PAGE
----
Behind Every Data Problem…
- Behind every data problem, there’s a process problem – and behind every process problem, there’s likely a people problem
- First, think about the processes in place to bring data into your systems and manipulate it once it’s been captured
- Once these processes are identified, think next about who performs those activities
My kids aren’t the neatest creatures on the face of the earth. Okay, that’s not exactly a shocker – after all, whose kids are neat?
Still, that is little solace to my wife, who gets irritated every time she walks into a room and finds a pile of discarded clothes, a leftover lunch that was sloppily consumed and abandoned – presumably for woodland creatures to find later that night – or a post-eruption volcano of Legos underfoot. Unfailingly, she curses the mess and the scoundrels who caused it and spares no one her… um… passion.
Meanwhile, whether she realizes it or not, my wife is exemplifying the same sort of advanced analysis that sales and marketing operations professionals should apply when digging into data issues (save perhaps for the yelling). How’s that for a silky-smooth transition?
Here’s the thing: Behind every data problem, there’s a process problem. And behind every process problem, there’s likely a people problem.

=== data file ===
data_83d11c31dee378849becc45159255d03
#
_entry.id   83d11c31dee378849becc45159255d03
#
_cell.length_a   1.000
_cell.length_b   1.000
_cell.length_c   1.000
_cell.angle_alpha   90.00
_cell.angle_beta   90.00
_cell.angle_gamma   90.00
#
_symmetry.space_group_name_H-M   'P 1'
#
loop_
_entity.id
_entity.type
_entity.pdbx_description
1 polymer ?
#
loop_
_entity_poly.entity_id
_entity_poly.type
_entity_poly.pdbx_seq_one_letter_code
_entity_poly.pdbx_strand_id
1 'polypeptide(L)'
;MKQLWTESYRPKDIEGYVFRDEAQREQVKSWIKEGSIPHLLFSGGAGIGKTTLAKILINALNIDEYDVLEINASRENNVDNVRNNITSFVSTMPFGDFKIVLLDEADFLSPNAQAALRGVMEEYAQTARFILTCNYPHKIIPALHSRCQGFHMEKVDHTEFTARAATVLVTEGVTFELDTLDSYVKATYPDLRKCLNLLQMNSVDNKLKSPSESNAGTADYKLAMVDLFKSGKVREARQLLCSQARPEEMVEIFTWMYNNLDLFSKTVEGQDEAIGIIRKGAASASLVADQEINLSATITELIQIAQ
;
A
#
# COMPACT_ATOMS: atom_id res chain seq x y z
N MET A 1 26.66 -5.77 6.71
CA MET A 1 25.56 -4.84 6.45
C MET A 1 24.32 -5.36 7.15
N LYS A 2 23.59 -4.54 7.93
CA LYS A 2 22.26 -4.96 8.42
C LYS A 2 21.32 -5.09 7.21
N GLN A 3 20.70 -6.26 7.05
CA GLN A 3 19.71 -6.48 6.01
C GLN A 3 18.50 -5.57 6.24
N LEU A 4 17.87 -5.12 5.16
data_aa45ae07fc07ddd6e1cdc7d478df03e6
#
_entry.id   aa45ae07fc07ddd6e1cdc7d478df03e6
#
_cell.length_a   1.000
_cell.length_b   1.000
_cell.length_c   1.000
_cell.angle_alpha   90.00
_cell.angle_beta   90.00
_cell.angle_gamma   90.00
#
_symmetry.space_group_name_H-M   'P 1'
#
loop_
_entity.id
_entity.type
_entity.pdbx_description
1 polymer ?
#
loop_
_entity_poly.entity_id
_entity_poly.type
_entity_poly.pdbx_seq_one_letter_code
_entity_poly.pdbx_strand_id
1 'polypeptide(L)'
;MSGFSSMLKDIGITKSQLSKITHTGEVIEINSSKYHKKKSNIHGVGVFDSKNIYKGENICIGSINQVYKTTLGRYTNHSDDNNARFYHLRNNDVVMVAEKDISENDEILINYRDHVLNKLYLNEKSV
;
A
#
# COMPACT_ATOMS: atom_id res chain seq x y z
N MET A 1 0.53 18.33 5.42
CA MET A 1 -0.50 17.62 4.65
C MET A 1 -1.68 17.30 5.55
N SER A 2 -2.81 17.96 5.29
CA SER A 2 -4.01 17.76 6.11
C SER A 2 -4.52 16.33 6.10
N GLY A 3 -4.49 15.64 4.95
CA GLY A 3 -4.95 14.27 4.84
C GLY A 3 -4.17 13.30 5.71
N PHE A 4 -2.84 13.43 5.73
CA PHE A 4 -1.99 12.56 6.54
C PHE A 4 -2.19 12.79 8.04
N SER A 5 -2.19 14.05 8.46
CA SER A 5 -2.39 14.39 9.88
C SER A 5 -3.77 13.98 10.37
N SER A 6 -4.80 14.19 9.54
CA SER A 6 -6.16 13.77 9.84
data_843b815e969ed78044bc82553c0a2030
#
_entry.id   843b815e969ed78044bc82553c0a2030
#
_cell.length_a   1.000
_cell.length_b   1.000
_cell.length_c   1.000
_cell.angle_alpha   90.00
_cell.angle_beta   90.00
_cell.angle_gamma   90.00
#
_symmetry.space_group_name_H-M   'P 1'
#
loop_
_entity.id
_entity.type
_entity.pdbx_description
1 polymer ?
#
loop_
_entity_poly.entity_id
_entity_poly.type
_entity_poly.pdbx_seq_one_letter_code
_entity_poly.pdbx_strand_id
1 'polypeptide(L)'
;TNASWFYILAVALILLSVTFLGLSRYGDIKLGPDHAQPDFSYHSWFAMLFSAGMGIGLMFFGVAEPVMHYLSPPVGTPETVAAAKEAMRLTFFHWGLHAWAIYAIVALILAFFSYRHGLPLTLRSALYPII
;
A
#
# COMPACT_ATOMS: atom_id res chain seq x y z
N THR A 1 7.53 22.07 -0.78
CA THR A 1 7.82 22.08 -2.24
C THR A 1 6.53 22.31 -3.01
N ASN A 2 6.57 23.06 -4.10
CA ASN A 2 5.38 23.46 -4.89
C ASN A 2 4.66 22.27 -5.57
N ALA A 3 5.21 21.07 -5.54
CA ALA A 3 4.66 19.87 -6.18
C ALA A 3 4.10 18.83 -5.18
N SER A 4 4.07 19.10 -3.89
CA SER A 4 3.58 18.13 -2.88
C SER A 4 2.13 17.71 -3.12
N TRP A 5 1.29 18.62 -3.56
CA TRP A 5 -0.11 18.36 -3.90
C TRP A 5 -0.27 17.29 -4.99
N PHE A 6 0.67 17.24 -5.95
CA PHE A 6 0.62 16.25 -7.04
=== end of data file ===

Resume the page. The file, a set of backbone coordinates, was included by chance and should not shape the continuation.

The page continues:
Every contact in your marketing automation platform (MAP) who is no longer at that company, every duplicate account that’s floating around your sales force administration (SFA) system, every opportunity record that’s missing the connection to its marketing touches – it all comes down to process issues. At the end of the day, it’s either people who execute those processes directly, or people who set up the systems that perform those activities automatically.
Therefore, when you’re unpacking the multitude of data issues facing your organization, think first about the processes in place to bring data into your systems and manipulate it once it’s been captured:
- Contact form submissions
- List uploads
- Manual logging of account activity
- Syncing with other systems
With those identified, think next about who performs those activities:
- Field marketing
- Sales reps
- Marketing or sales operations
These lists are just examples of what you might find, but this mapping is the beginning of a more rigorous root-cause analysis you can perform to figure out where data goes bad and why.
So, the next time you recoil in agony from stepping barefoot on yet another misplaced Lego brick, let yourself count to 10 and cool down, and then remember: There’s a better way of understanding how that brick got there – and how you can be sure that next time it’s put back properly into its bin.